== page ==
A face of the small boy with missing front teeth

How Much Money Does The Tooth Fairy Leave Under The Pillow?

Published date field Last Updated:

Medically Reviewed By Colgate Global Scientific Communications

Parents wear many hats: guardian, teacher, and fan, to name a few. But the mythical tooth fairy is one that requires clever cunning, elaborate storytelling and investment in your child’s financial future. Whatever tale you’ve told your child on the visual representation (we like a small, winged creature that leaves a trail of glittery fairy dust) and operation (only appears when they’re asleep) of the tooth fairy the most critical detail remains. How much does the tooth fairy pay in the 2020s? Finding that sweet spot of how much to put down is a struggle for many families. Fortunately, we have some details to help you find your lucky number.

What’s The Going Rate for Teeth?

Quite a few variables determine how much tooth fairy money little Tommy or Sally will find — such as your location, income, education, and age. The data collected from a USA Today article provides an excellent guide to finding your comfort zone.

  • 46% of parents said spare cash was the most significant factor in determining payouts.
    • Poor planning (not having smaller $1s and $5s) can lead to much higher bills and/or small gifts. Learn how to put together a tooth fairy kit so you don’t fall victim to procrastination.
  • 31% of parents said their children’s ages set the value of a tooth.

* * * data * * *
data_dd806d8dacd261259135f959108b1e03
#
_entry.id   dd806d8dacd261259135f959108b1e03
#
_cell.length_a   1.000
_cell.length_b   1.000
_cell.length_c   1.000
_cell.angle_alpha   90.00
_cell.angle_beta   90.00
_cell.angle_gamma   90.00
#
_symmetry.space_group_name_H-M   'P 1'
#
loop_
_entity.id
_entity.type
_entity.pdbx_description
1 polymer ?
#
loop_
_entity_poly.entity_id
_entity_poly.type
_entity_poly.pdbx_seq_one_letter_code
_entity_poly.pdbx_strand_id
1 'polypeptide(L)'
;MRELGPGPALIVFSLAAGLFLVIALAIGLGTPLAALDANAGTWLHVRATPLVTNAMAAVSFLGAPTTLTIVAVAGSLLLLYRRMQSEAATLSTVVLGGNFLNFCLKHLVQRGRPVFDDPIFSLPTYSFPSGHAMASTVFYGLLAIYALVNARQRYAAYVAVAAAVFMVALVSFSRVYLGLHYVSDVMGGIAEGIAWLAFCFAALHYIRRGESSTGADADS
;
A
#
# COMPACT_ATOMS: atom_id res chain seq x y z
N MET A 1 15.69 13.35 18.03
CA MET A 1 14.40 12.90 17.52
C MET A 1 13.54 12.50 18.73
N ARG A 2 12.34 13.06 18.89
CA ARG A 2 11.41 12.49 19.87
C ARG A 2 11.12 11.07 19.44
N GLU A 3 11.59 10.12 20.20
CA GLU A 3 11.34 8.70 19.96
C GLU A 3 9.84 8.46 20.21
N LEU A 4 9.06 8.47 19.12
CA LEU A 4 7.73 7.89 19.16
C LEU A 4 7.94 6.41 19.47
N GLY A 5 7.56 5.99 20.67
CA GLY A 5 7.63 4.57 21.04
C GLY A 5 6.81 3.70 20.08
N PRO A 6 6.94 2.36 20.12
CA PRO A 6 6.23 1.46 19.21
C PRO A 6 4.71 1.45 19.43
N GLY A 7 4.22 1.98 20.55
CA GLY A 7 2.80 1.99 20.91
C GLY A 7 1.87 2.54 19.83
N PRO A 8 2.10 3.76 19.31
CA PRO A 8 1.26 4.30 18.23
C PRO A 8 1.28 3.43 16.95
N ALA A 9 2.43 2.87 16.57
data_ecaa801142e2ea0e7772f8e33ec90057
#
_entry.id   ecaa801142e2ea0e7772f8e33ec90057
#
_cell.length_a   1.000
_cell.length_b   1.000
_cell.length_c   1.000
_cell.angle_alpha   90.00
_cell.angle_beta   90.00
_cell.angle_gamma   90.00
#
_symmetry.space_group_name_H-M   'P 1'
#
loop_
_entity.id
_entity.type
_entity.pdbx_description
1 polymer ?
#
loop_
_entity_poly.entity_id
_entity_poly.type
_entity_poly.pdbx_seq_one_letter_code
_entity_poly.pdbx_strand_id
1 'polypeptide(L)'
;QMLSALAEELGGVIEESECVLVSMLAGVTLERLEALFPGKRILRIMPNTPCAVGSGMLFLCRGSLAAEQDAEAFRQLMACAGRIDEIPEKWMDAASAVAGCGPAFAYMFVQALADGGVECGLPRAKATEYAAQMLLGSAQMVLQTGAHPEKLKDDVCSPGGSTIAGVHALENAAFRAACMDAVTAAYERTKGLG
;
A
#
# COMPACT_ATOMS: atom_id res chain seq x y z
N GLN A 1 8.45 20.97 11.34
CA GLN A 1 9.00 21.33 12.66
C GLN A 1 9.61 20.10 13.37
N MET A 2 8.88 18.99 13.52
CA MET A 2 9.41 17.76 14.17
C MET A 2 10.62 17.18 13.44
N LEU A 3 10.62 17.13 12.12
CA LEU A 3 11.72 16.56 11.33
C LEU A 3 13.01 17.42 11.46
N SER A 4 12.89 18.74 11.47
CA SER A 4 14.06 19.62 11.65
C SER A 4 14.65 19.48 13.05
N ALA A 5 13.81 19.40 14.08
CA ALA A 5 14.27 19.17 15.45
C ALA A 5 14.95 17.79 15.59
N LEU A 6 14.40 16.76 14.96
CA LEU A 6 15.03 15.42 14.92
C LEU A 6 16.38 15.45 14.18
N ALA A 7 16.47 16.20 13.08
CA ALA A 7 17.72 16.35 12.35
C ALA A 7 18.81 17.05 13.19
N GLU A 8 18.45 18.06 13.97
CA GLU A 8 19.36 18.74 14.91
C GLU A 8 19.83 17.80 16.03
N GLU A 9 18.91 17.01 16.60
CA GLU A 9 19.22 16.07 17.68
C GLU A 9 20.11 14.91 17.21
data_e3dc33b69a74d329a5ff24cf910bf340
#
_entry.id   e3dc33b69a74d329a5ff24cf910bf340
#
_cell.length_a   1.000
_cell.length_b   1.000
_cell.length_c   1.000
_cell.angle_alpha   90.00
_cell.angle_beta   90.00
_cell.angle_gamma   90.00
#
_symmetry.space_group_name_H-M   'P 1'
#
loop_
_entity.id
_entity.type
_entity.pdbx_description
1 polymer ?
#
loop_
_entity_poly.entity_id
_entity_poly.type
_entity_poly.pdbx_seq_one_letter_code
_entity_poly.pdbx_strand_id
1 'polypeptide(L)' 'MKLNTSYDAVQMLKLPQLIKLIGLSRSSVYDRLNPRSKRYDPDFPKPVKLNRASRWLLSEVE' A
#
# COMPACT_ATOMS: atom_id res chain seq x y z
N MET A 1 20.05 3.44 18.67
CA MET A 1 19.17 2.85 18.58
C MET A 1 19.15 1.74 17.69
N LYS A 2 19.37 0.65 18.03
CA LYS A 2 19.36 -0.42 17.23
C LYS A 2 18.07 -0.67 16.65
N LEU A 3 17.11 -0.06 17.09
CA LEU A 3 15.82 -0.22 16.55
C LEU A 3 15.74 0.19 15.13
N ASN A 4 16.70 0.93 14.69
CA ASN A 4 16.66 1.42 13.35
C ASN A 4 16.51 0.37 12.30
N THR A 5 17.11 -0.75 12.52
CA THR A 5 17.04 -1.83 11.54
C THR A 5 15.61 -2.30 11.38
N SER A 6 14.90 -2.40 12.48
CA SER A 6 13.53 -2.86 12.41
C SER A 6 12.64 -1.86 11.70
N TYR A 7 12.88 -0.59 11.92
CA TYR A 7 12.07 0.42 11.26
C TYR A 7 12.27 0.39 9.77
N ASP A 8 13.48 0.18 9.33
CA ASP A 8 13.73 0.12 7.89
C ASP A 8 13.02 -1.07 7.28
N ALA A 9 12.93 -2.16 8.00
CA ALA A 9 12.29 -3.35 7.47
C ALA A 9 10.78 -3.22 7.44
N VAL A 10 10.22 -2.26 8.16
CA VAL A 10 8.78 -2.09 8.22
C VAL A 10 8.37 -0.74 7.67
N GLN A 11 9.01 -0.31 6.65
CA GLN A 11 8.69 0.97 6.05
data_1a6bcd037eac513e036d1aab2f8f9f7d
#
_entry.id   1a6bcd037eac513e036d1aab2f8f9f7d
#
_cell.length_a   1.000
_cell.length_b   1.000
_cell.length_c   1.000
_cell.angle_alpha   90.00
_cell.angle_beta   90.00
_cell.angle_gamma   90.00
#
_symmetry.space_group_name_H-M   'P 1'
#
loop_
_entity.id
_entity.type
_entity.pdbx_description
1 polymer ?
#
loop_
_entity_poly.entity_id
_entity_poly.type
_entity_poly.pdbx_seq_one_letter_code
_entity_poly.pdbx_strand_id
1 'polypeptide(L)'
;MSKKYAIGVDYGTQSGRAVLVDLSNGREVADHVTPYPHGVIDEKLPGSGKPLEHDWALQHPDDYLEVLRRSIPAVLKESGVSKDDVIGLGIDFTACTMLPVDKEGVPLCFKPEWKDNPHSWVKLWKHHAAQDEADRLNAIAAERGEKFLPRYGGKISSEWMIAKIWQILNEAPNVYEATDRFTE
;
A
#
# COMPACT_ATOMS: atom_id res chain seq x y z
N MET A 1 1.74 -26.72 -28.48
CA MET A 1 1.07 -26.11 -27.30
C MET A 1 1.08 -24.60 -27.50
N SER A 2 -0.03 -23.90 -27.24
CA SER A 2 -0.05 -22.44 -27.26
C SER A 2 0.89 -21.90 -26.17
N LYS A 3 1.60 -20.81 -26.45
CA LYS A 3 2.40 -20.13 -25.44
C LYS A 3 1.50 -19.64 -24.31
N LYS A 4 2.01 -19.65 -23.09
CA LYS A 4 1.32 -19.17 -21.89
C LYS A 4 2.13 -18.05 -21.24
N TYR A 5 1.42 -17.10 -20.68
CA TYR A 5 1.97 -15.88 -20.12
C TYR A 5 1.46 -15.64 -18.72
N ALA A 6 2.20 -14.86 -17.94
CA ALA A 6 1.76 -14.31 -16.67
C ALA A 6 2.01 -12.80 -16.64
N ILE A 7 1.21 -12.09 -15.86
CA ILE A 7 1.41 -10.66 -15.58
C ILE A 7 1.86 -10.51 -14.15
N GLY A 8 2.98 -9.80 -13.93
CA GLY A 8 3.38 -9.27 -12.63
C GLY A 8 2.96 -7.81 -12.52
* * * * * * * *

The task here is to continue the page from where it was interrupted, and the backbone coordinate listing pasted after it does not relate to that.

• In 2018, the average was $3.70 per tooth, which is a decline of $0.43 from the previous year’s $4.13.
  • About 2 in 5 parents admit to paying at least $5 per tooth.
  • Often, the first tooth received a larger contribution.
  • Geography plays a factor in the payout, as kids in the:
    • West got $4.19 per tooth.
    • South got $3.91 per tooth.
    • Northeast got $3.75 per tooth.
    • Midwest got $2.97 per tooth.

How To Avoid Tooth Inflation

The last thing you want to do is cause turmoil on the playground for your kids — or any kids for that matter — as they spill the beans on the tooth fairy going too high or too low on their deposit. Based on the USA Today article, it seems the $3-$ five range creates a nice little sweet spot. But explaining that cleaner, well-brushed, and flossed teeth receive bigger payments puts a nice plot twist in the fairy tale lore.

If spending a little more per tooth yields healthier teeth, it’s probably a tactic worth implementing. And perhaps that will equate to less time at your dentist’s office and more time tiptoeing in the dark.


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This article is intended to promote understanding of and knowledge about general oral health topics. It is not intended to be a substitute for professional advice, diagnosis or treatment. Always seek the advice of your dentist or other qualified healthcare provider with any questions you may have regarding a medical condition or treatment.

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